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Water price hike a key concern at post-Budget forum

SINGAPORE — The impending increase in water prices was a key issue raised at a post-Budget forum yesterday, with participants voicing concerns over whether rebates would help to mitigate the higher costs, as well as the trickle-down effect that the hikes would have on prices of other goods, such as coffee and tea.

Water price hike a key concern at post-Budget forum

Senior Minister of State Indranee Rajah and Minister of State Sam Tan at the forum yesterday. Ms Indranee said that measures such as the U-Save (Utilities-Save) rebates would lessen the cost burden on households following the hike in water prices, which was announced in the Budget on Monday. Photo: Robin Choo

SINGAPORE — The impending increase in water prices was a key issue raised at a post-Budget forum yesterday, with participants voicing concerns over whether rebates would help to mitigate the higher costs, as well as the trickle-down effect that the hikes would have on prices of other goods, such as coffee and tea.

Attended by about 120 members of the public, the forum — organised by public feedback unit Reach — was the first such exercise held since the Budget was unveiled on Monday.

Since the Budget statement was delivered, REACH has received more than 1,000 items of feedback through its platforms, with the top three concerns raised being the water price hike, support for young families and the personal income tax rebate.

Taking the first three questions from the participants who touched on the water price hike, before the session was closed to the media, Senior Minister of State for Finance and Law Indranee Rajah, who chaired the session, reassured them that the U-Save (Utilities-Save) rebates, which the Government will be giving out, would lessen the cost burden on households.

She noted that those living in one- and two-room flats will not, on average, see any increase in their monthly water bills, while families staying in three-room flats and above will see, on average, an increase of about S$2 to S$11 in their monthly water charges.

Announcing the Budget on Monday, Finance Minister Heng Swee Keat said water prices will rise by 30 per cent from July 2018, with the first of two rounds of water price hikes to kick in this July.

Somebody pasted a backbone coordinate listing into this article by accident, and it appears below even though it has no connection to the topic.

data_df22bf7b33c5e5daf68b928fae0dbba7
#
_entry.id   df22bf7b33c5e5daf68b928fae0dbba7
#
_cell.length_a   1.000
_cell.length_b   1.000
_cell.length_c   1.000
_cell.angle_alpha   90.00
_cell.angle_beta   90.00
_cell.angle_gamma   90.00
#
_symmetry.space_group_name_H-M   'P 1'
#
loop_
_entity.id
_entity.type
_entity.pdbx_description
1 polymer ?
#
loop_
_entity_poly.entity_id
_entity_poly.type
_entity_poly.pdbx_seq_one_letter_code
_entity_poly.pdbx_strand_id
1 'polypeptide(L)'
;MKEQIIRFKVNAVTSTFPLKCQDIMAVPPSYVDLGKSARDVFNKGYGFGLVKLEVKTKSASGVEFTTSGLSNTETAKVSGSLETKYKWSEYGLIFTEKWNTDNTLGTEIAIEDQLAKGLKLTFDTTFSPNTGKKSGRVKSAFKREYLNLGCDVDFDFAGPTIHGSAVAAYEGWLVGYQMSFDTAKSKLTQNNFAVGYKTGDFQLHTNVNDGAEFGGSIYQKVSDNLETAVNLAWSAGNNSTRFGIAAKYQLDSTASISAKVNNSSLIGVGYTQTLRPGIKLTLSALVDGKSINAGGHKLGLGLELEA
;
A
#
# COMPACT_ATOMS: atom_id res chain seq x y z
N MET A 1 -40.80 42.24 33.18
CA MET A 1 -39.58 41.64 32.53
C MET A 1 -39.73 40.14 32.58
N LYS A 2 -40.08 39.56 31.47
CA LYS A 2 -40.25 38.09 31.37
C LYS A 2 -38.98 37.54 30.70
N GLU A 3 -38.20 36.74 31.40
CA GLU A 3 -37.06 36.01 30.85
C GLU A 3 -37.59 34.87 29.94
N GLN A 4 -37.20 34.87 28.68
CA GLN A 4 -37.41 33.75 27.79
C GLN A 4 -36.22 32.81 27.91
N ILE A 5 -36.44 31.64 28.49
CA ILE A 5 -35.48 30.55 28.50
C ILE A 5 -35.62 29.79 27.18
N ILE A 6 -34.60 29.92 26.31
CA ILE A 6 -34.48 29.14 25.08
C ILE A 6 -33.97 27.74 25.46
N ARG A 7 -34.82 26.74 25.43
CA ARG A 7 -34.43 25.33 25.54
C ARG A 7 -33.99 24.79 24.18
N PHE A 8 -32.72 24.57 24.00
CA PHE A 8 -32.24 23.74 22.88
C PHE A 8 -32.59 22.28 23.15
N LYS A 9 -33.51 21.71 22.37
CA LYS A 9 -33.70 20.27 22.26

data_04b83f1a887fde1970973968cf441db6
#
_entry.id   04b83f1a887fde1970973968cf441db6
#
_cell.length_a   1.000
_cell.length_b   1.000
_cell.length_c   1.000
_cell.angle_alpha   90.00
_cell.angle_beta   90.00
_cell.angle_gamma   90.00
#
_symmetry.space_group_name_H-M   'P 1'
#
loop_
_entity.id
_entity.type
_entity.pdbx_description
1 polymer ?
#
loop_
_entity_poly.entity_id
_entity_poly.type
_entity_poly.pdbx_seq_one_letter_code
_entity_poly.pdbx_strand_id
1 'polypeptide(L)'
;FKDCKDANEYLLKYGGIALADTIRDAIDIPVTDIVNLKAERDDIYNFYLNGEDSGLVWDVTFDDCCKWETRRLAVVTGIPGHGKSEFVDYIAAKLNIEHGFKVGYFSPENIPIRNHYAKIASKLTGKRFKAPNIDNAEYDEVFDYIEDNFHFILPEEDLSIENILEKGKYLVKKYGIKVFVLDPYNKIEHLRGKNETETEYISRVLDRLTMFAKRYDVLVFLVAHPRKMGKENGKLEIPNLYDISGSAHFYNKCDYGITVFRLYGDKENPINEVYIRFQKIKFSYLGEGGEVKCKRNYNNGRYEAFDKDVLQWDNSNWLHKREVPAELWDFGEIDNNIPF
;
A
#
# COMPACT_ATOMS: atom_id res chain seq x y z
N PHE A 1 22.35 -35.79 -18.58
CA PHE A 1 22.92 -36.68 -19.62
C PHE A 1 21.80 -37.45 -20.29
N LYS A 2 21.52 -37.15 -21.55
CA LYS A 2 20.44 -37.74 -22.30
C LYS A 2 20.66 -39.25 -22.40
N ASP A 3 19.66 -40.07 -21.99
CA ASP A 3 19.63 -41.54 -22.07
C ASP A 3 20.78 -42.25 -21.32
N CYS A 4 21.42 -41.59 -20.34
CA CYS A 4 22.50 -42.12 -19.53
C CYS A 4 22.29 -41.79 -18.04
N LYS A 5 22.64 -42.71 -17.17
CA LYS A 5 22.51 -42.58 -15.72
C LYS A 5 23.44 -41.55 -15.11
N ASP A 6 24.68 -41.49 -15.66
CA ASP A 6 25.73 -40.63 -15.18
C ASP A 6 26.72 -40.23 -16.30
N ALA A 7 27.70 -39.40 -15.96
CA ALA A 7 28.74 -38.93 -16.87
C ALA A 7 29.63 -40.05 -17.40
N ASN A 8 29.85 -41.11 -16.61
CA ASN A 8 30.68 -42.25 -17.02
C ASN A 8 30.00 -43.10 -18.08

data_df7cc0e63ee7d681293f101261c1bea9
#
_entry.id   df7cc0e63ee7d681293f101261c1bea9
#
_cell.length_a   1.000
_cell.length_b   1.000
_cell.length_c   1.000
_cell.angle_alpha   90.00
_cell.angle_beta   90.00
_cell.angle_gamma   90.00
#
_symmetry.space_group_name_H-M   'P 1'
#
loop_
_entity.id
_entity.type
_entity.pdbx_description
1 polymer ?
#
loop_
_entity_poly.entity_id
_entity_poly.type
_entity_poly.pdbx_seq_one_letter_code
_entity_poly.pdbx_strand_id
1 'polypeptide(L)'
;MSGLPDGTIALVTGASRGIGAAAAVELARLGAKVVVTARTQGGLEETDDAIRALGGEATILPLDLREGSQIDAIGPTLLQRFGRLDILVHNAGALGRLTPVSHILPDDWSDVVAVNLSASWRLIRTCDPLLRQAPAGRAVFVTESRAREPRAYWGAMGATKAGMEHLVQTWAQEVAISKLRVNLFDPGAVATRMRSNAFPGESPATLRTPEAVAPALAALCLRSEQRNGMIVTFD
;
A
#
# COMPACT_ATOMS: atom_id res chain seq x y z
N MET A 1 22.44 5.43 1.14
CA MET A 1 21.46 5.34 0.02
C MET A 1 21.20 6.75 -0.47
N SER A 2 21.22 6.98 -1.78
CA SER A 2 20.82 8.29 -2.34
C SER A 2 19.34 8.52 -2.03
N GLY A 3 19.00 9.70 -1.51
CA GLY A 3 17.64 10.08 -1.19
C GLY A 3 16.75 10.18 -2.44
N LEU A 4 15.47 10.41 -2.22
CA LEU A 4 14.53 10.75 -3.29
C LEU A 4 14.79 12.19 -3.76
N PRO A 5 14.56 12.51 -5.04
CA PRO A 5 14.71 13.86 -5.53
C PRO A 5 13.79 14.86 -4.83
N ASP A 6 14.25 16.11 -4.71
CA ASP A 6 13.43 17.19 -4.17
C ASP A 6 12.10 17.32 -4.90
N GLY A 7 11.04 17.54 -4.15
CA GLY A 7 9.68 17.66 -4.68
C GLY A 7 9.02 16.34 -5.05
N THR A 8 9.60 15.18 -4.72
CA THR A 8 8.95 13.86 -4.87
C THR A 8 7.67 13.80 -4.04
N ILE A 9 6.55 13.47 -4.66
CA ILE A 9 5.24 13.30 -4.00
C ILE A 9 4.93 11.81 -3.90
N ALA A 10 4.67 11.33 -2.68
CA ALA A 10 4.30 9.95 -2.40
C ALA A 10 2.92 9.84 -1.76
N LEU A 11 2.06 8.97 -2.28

Addressing the trickle-down effect that the water price increase would have on the cost of other goods such as coffee and tea, Ms Indranee stressed that the cost of such goods “should not and ought not” go up.

She noted that, currently, firms are charged S$2.15 per cubic litre for the portable water that they use, and after the full water price hike kicks in next year, this will go up to S$2.74 cents, an increase of 59 cents. This, she added, would have very minimal impact on the price of coffee and tea.

Speaking to reporters, Ms Indranee said that there is a need to price water based on market realities, to take into account the cost of producing water, such as manpower and infrastructure cost.

“When you get the right pricing and you just charge that completely down the line, obviously there will be people who are affected and who may not be able to afford it,” said Ms Indranee.

“So, what you do is you step in, you intervene and you assist, which we have in this case done with the U-Save rebates.”

However, some participants, such as 65-year-old retiree Teo Yeok Tee maintained that it is unfair to impose an increase across the board on the basis of wanting to encourage water conservation because there are households which do conserve water.

Others, such as Madam Chen Li Ying, 49, agreed with the move which would help to ensure a sustainable supply of water.

“But I think the Government could spread out the increase over three years instead of two years. This will really soften the blow for households, especially those struggling financially,” she added.

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